In 2020 musicians across Europe and the world were preparing to celebrate the 250th anniversary of the birth of one of the worlds most outstanding composers in western musical history Ludvig van Beethoven.  As the pandemic spread many of these celebration concerts were cancelled.

In the spirit of ‘not forgetting’ this genius of music, I have been inspired to share with you “Shine a Light into the Life of Beethoven”. A very brief look at the masterful Ludvig van Beethoven.  

Sit back and relax with coffee and cake or maybe a glass of wine, and prepare to be wowed even though we will only scratch the surface of this intriguing and formidable character…   


Born December 16, 1770, in Bonn, Beethoven was raised in stimulating, although unhappy, surroundings. His early signs of musical talent were subjected to the capricious discipline of his father, a singer in the court chapel. In 1789, due to his father’s abuse and alcoholism, the young Beethoven was forced to begin supporting his family as a court musician.


After arriving in Vienna (1792) Beethoven alternated between compositions based openly on Classical models, such as the ‘String Quartet in A Major op.18 no.5, 1800 (patterned on Mozart’s String Quartet K.464) and those based on looser Italianate structures, such as the song ‘Adelaide’ (1795).


By 1800 Beethoven had become a huge musical personality… he was a man whose music was ‘In demand’.

1803 heralded the start of the Napoleonic Wars and Beethoven was keen to impress upon this. He took on a ‘heroic’ style of writing that was profoundly influenced by the then current European state of War.

In 1803 (premiered in 1805) Beethoven wrote his “Eroica” Symphony and dedicated the work instantly to Napoleon Bonaparte. As Napoleon began his take over of Europe Beethoven’s opinion about Napoleon changed and he scrubbed out the dedication on the original score.


From as early as 1896 Beethoven noticed he was losing his hearing and by 1810 Beethoven was almost totally deaf. 

In the preceding years Beethoven’s concerns over his worsening deafness were beginning to lead to greater social isolation and he suffered long bouts of depression. Despite this he remained defiant and prolific in his output. 

His passion was still alive and is apparent in works of magnificent  scope, such as the ‘Piano Concerto no.5′ (Emperor, 1809), his ‘Symphony no.5’ (1808) and his ‘Piano Sonata op.57’ (The ‘Appassionata’, 1805). In these works he proved that a style founded on unprecedented thematic integration and on the harmonic polarisation achieved by manipulating opposing keys he could produce works of remarkable expressive power.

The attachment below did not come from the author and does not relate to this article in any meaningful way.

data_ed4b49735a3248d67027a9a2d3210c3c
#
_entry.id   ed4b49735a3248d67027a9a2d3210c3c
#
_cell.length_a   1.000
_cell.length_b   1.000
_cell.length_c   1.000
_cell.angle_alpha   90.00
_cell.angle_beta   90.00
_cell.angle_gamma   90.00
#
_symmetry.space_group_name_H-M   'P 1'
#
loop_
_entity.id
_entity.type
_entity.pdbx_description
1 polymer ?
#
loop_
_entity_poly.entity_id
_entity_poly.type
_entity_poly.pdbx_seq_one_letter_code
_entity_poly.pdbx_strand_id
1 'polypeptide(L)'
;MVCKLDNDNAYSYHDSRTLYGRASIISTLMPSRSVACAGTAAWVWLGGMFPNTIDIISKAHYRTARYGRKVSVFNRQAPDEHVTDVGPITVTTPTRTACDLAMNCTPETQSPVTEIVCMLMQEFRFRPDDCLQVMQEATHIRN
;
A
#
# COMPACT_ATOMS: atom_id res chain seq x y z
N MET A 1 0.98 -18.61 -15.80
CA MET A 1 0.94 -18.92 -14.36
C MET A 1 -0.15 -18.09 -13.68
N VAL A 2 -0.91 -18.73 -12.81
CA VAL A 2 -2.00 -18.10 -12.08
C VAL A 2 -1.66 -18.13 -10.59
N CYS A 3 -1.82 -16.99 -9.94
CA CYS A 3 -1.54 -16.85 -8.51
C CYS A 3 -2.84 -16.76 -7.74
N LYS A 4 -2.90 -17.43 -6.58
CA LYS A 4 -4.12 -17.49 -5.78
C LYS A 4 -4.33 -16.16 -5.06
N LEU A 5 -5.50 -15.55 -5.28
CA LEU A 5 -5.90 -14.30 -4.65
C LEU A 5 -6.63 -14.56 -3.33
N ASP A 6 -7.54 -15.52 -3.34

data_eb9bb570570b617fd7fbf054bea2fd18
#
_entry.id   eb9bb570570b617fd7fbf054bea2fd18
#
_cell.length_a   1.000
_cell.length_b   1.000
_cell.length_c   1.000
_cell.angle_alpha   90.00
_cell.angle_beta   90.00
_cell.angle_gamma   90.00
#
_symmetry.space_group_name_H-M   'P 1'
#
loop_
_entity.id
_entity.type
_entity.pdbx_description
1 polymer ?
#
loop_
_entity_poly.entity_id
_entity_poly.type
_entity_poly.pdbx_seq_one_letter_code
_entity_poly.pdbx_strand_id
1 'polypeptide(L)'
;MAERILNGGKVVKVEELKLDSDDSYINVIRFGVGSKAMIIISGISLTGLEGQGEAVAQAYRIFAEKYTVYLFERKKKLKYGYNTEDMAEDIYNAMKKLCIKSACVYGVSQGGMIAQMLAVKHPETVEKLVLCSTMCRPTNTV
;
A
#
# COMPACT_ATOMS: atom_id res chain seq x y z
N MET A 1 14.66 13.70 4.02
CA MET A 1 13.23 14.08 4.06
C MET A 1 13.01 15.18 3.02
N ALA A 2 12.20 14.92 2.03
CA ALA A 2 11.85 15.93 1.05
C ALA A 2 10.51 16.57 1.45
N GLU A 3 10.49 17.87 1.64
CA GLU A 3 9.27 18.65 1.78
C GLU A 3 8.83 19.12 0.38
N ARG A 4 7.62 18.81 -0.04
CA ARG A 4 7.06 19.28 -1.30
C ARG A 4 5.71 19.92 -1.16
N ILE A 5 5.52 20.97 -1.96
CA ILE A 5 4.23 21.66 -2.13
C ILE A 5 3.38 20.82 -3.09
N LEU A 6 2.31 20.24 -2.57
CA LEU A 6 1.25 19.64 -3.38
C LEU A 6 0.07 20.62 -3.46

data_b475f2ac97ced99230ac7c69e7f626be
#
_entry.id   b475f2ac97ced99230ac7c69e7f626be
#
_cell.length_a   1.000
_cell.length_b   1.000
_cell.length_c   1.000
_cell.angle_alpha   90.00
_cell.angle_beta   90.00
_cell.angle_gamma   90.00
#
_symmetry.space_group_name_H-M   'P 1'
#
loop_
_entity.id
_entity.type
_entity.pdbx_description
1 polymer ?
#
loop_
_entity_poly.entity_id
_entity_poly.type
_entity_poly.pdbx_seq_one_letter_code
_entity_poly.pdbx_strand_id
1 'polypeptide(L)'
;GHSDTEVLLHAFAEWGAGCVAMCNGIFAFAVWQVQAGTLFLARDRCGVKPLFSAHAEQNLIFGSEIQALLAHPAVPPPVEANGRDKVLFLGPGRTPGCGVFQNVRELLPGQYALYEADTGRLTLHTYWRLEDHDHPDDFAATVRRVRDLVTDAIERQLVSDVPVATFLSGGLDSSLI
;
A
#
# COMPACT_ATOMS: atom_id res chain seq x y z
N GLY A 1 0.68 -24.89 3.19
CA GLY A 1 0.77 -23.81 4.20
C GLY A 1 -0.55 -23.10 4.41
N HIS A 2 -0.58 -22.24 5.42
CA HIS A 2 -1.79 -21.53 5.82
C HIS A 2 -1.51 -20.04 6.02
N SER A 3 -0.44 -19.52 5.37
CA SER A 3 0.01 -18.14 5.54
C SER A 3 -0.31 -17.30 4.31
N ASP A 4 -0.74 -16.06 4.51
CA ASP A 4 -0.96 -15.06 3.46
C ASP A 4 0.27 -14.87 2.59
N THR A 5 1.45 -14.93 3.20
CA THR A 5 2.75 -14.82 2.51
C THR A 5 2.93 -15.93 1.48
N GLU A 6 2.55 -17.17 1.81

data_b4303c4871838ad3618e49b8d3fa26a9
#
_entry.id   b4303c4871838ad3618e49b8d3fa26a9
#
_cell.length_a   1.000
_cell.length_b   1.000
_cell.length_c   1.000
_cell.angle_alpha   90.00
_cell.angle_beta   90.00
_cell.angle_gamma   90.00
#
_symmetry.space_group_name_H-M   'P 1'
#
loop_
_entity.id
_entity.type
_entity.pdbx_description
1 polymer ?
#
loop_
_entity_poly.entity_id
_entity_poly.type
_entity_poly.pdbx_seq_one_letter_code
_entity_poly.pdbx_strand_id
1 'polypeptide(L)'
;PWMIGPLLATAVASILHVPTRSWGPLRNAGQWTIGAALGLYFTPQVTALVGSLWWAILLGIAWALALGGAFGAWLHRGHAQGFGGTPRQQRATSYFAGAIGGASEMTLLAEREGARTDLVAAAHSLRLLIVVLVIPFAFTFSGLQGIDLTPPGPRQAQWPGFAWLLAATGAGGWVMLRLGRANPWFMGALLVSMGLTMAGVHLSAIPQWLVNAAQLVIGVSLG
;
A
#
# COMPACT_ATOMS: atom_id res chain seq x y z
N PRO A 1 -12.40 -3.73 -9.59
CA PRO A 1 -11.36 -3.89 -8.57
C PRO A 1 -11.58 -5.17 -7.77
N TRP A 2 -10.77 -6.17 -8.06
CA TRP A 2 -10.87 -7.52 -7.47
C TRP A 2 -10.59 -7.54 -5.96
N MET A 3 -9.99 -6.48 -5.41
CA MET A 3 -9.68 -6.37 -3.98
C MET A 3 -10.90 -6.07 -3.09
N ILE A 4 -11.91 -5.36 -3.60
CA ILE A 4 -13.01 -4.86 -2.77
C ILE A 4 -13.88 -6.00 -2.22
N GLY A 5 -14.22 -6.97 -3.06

Beethoven’s enthusiasm for Handel began to bear fruit in a much more thorough ongoing use of counterpoint from the years 1817 until his death in 1827.

Marked by a growing concentration of musical thought combined with an increasingly wider range of harmony and texture Beethoven developed a range of expression and mood in his last years that has arguably never been surpassed. 

The dominant private dimension of Beethoven’s late style gave rise to the five string quartets of 1824-1826, the last of which were written without paid commissions. In these works Beethoven achieved an ideal synthesis between popular and learned styles, between the humorous and the sublime. 

Judged inaccessible by the sheer difficulty to play and complexity to understand in their time, the string quartets have become – as has so much of his music, against which all other musical achievements are measured.


Beethoven dazzled the aristocracy with his piano improvisations, he stunned the public with his immense symphonies and left the world in awe of an output of music so great it is hard to think that anyone will ever come close to matching his genius. 

The works of Beethoven’s last period are each marked by an individuality that later composers could admire but scarcely emulate. In the ‘Ninth Symphony’ and the ‘Missa Solemnis’ he gave expression to an all-embracing view of idealised humanity rooted in the deeply in the Enlightenment.

The Ninth Symphony was the first ever symphony to include a full chorus and soloists, in ‘Ode to Joy’. Its monumental themes, use of Sonata form, Modal motifs and Fugal Counterpoint makes this a symphony that may never be surpassed. 


Beethoven was a genius who was never satisfied. He overcame conflict and struggle. He confronted and conquered illness, forged the path to Romanticism and shaped the musical world forever! 

“The roar that lies on the other side of silence” George Eliot

If you are interested in finding out more about Beethoven or discovering other composers please contact me. I run music appreciation classes and composer profile courses throughout the year.